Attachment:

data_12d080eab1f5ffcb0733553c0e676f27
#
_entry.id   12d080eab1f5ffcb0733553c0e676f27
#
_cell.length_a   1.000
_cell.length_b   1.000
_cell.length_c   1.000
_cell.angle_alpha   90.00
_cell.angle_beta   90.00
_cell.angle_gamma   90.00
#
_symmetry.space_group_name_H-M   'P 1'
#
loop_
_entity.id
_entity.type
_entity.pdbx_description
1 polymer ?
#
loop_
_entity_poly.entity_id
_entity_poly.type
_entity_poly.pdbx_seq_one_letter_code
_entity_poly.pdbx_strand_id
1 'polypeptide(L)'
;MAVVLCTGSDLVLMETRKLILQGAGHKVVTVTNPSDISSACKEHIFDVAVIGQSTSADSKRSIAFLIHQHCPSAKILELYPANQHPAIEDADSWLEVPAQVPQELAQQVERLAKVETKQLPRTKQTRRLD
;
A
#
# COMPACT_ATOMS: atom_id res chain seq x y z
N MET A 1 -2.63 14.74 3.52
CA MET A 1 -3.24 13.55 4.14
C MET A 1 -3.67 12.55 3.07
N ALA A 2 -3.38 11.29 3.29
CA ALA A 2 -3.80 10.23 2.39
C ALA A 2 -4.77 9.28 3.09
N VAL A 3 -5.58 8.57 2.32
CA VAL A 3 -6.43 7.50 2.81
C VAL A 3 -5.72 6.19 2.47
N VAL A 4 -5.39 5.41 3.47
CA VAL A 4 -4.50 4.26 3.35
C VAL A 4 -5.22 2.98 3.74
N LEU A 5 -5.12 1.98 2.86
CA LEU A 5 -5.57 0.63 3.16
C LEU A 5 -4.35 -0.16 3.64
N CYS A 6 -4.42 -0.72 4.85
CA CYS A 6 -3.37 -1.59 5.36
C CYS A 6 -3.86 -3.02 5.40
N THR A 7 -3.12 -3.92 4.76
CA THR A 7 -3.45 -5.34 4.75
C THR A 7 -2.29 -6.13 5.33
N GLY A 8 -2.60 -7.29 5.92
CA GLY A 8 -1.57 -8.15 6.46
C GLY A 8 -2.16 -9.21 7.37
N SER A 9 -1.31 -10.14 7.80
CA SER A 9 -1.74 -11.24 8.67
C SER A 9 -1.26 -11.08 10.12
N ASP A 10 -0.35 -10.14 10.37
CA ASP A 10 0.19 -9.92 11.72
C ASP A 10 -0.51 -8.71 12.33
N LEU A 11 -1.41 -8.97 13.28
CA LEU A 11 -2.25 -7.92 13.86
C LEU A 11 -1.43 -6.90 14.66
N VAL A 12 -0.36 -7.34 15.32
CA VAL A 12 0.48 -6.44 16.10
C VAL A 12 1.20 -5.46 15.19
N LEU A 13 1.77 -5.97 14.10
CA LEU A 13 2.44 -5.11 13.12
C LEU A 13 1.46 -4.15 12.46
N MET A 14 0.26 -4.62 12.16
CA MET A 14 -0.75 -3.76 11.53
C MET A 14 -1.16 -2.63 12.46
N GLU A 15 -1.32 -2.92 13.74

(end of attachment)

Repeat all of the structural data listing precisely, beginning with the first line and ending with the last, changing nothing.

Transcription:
data_12d080eab1f5ffcb0733553c0e676f27
#
_entry.id   12d080eab1f5ffcb0733553c0e676f27
#
_cell.length_a   1.000
_cell.length_b   1.000
_cell.length_c   1.000
_cell.angle_alpha   90.00
_cell.angle_beta   90.00
_cell.angle_gamma   90.00
#
_symmetry.space_group_name_H-M   'P 1'
#
loop_
_entity.id
_entity.type
_entity.pdbx_description
1 polymer ?
#
loop_
_entity_poly.entity_id
_entity_poly.type
_entity_poly.pdbx_seq_one_letter_code
_entity_poly.pdbx_strand_id
1 'polypeptide(L)'
;MAVVLCTGSDLVLMETRKLILQGAGHKVVTVTNPSDISSACKEHIFDVAVIGQSTSADSKRSIAFLIHQHCPSAKILELYPANQHPAIEDADSWLEVPAQVPQELAQQVERLAKVETKQLPRTKQTRRLD
;
A
#
# COMPACT_ATOMS: atom_id res chain seq x y z
N MET A 1 -2.63 14.74 3.52
CA MET A 1 -3.24 13.55 4.14
C MET A 1 -3.67 12.55 3.07
N ALA A 2 -3.38 11.29 3.29
CA ALA A 2 -3.80 10.23 2.39
C ALA A 2 -4.77 9.28 3.09
N VAL A 3 -5.58 8.57 2.32
CA VAL A 3 -6.43 7.50 2.81
C VAL A 3 -5.72 6.19 2.47
N VAL A 4 -5.39 5.41 3.47
CA VAL A 4 -4.50 4.26 3.35
C VAL A 4 -5.22 2.98 3.74
N LEU A 5 -5.12 1.98 2.86
CA LEU A 5 -5.57 0.63 3.16
C LEU A 5 -4.35 -0.16 3.64
N CYS A 6 -4.42 -0.72 4.85
CA CYS A 6 -3.37 -1.59 5.36
C CYS A 6 -3.86 -3.02 5.40
N THR A 7 -3.12 -3.92 4.76
CA THR A 7 -3.45 -5.34 4.75
C THR A 7 -2.29 -6.13 5.33
N GLY A 8 -2.60 -7.29 5.92
CA GLY A 8 -1.57 -8.15 6.46
C GLY A 8 -2.16 -9.21 7.37
N SER A 9 -1.31 -10.14 7.80
CA SER A 9 -1.74 -11.24 8.67
C SER A 9 -1.26 -11.08 10.12
N ASP A 10 -0.35 -10.14 10.37
CA ASP A 10 0.19 -9.92 11.72
C ASP A 10 -0.51 -8.71 12.33
N LEU A 11 -1.41 -8.97 13.28
CA LEU A 11 -2.25 -7.92 13.86
C LEU A 11 -1.43 -6.90 14.66
N VAL A 12 -0.36 -7.34 15.32
CA VAL A 12 0.48 -6.44 16.10
C VAL A 12 1.20 -5.46 15.19
N LEU A 13 1.77 -5.97 14.10
CA LEU A 13 2.44 -5.11 13.12
C LEU A 13 1.46 -4.15 12.46
N MET A 14 0.26 -4.62 12.16
CA MET A 14 -0.75 -3.76 11.53
C MET A 14 -1.16 -2.63 12.46
N GLU A 15 -1.32 -2.92 13.74